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This US$2.1 billion shale deal will be the first of many to come

The first major shale deal after the worst oil price collapse in five years is a model for future transactions that promises to quickly change the industry as companies expand in new areas or soak up struggling rivals.

[NEW YORK] The first major shale deal after the worst oil price collapse in five years is a model for future transactions that promises to quickly change the industry as companies expand in new areas or soak up struggling rivals.

Noble Energy Inc's US$2.1 billion all-stock purchase of Rosetta Resources Inc is poised to be an opening salvo in a long-predicted wave of industry consolidation that's been slow to materialise since crude fell by more than half since June.

As a stock-for-stock deal, Rosetta shareholders would see the benefit from a rebound in oil prices, a key sticking point after the value of North American energy companies fell by more than US$200 billion since June, according to data compiled by Bloomberg.

"Both shareholders then get to participate in the upside going forward," Noble Chairman and Chief Executive Officer Dave Stover said Monday in an interview. Such deals will give shareholders more confidence that they'll benefit from shale mergers by creating "a stronger company overall."

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Rosetta shareholders will get 0.542 Noble share for each share they hold, giving them 9.6 per cent of the outstanding shares of Noble, according to a statement Monday. The deal values Rosetta at US$26.62 a share - 38 per cent more than the producer's closing price on Friday.

The premium is below average for the past five years, according to Fadel Gheit, a New York-based analyst for Oppenheimer & Co. That's a signal that there are more deals to come as buyers and sellers come together on price.

"We're going to see a lot of mergers and acquisitions," Mr Gheit said Monday in a telephone interview. "Everybody is looking for the big deal."

Investors didn't immediately welcome the acquisition, as Noble's shares fell as much as 7.8 per cent, the most intraday in four months, and were down 6.6 percent to US$45.90 at 12:13 pm in New York. Still, the deal indicates merger activity is returning to the market, Neal Dingmann, an analyst at SunTrust Banks Inc, said in a note to investors Monday.

Other takeover targets are likely to have operations in West Texas's Permian Basin, including Matador Resources Co, Callon Petroleum Co, Carrizo Oil & Gas Inc and other smaller companies similar to Rosetta, he said. Concho Resources Inc and Pioneer Natural Resources Co are larger companies that could be attractive to a buyer with deeper pockets, Dingmann said.

Martijn Rats, an oil analyst at Morgan Stanley, said in a report on Monday that M&A was "arguably" a cheaper option for growth than organic investment. "Upstream M&A will likely accelerate as confidence grows," he said.

For months after the oil market collapsed, deals were stalled by disagreements on valuation as sellers insisted on a higher price than buyers were willing to pay, and the bottom of the downturn remained uncertain. Now, an oil rally has signaled a potential rebound, with prices up more than 30 per cent in the past seven weeks.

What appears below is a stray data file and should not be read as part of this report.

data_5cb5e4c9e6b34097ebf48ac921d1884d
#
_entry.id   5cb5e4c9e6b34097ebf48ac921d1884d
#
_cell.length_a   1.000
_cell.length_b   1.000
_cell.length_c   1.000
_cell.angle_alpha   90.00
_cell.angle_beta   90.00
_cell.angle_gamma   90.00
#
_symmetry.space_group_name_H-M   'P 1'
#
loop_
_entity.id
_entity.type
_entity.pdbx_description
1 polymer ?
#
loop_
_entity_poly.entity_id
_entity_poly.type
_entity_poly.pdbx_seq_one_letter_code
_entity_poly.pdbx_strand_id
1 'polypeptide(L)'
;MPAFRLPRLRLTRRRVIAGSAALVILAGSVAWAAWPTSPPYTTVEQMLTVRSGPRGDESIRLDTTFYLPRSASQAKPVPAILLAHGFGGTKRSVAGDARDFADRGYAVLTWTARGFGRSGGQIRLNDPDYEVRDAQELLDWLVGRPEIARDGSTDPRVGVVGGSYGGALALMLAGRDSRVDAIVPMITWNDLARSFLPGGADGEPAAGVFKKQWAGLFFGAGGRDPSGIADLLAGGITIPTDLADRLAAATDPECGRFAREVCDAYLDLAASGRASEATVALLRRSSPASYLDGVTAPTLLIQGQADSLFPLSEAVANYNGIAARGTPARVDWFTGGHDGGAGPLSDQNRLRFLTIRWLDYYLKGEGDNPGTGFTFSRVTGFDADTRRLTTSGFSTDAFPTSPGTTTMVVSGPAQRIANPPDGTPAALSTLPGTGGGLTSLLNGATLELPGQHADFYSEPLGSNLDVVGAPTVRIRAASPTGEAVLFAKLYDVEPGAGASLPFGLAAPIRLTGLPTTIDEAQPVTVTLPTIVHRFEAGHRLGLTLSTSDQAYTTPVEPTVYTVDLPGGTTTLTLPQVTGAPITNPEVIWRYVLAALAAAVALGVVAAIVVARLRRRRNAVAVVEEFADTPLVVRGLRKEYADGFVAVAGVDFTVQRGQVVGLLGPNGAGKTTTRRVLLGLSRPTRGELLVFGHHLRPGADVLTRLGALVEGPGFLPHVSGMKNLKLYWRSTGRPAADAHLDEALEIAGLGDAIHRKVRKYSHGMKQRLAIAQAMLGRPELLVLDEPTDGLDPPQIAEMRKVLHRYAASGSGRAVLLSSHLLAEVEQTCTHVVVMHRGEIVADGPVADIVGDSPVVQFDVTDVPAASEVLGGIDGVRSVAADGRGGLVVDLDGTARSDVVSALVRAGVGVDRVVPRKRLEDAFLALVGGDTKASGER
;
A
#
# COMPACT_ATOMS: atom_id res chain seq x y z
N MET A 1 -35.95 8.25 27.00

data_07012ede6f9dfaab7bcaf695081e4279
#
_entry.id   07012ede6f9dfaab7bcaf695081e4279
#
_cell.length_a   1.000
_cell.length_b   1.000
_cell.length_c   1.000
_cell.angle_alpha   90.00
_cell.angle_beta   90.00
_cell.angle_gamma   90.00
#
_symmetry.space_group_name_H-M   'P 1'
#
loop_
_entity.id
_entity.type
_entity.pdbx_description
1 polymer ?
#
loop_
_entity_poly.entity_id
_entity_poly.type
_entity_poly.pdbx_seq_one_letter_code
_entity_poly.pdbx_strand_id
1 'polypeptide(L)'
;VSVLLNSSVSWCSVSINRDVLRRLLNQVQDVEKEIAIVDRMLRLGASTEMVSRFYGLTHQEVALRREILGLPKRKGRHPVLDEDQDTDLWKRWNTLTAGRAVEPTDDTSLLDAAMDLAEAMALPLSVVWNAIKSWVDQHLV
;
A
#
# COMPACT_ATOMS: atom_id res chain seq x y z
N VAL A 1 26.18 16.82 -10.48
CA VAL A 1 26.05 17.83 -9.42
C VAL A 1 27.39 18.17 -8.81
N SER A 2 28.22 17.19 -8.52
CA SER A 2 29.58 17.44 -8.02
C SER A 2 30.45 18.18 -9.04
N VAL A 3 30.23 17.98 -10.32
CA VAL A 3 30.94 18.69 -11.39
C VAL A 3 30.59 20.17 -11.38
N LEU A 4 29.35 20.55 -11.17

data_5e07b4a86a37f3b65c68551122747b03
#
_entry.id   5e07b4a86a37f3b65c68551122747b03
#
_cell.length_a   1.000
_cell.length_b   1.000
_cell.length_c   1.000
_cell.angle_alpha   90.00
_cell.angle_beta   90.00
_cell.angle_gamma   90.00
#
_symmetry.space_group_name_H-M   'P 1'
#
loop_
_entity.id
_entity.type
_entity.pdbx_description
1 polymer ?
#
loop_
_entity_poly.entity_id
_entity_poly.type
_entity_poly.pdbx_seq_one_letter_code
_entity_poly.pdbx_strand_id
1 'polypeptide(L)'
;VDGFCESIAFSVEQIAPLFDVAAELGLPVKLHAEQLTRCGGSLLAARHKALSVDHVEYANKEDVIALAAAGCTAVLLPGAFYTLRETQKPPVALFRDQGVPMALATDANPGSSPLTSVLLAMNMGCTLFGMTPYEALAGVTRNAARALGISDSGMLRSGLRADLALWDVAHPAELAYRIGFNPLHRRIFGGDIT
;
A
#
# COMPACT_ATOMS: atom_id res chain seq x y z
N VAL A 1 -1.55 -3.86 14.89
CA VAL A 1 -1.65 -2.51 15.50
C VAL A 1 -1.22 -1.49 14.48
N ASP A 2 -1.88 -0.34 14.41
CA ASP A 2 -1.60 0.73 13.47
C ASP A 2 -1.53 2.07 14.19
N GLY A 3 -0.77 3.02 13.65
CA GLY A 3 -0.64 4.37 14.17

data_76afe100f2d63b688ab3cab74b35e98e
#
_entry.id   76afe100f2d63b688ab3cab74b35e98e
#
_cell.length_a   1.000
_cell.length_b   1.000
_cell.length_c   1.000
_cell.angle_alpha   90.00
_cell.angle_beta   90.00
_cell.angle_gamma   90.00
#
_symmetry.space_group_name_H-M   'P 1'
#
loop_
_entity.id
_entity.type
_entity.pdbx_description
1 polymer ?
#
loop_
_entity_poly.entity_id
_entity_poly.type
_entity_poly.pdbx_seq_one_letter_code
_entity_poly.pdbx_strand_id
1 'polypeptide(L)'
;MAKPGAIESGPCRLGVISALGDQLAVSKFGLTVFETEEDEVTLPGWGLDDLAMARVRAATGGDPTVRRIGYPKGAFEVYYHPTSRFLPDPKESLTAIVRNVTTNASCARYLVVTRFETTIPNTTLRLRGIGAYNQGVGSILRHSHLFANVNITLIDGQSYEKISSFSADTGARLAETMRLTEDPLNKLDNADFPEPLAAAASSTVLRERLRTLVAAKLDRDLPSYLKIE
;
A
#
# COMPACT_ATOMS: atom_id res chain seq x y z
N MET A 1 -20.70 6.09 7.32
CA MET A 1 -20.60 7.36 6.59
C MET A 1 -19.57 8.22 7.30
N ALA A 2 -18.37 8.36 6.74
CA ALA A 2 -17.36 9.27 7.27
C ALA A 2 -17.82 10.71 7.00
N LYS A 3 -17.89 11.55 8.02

Noble's transaction follows a decline in deal value and volume among oil and gas producers during the first three months of the year, according to a Monday report by consultant PricewaterhouseCoopers LLP.

PricewaterhouseCoopers tallied 12 transactions, a 60 per cent decline from the year-earlier quarter. Deal value dropped 72 per cent, to US$3.6 billion. The Permian was the most- active field for deals in the quarter, followed by the Eagle Ford, according to the report.

"The velocity and magnitude of the decline in oil prices have caused companies to focus internally on cost reduction and productivity enhancement activities, which have taken attention away from M&A as a growth vehicle," Doug Meier, the consulting firm's energy sector deals leader, said in a statement.

"The current low price environment may present opportunities for potential acquirers who have the balance sheets to finance deals and the investing horizon to see through the current lows of the business cycle," he said.

The current deal comes as major international explorers and shale giants from Exxon Mobil Corp to EOG Resources Inc have all signalled an interest in taking advantage of lower valuations to add to their North American shale resources.

The goal is either to expand existing land positions in the major U.S. drilling areas or to acquire access to a new area, as was the case in the Noble-Rosetta deal.

With Rosetta, Noble will add 1,800 drilling locations in two of the three biggest US shale oil fields. Rosetta's assets include 50,000 acres in the Eagle Ford and 56,000 acres in the Permian. Rosetta produced 66,000 barrels a day of oil and gas in the first quarter from the two regions, of which more than 60 percent was liquids.

"It's really the quality of the asset, the inventory, that attracted us," Noble CEO Stover said.

Noble will assume Rosetta's net debt of US$1.8 billion, the Houston-based companies said on Monday.

The largest takeover in the sector announced this year is the pending US$53 billion purchase of BG Group Plc by Royal Dutch Shell Plc.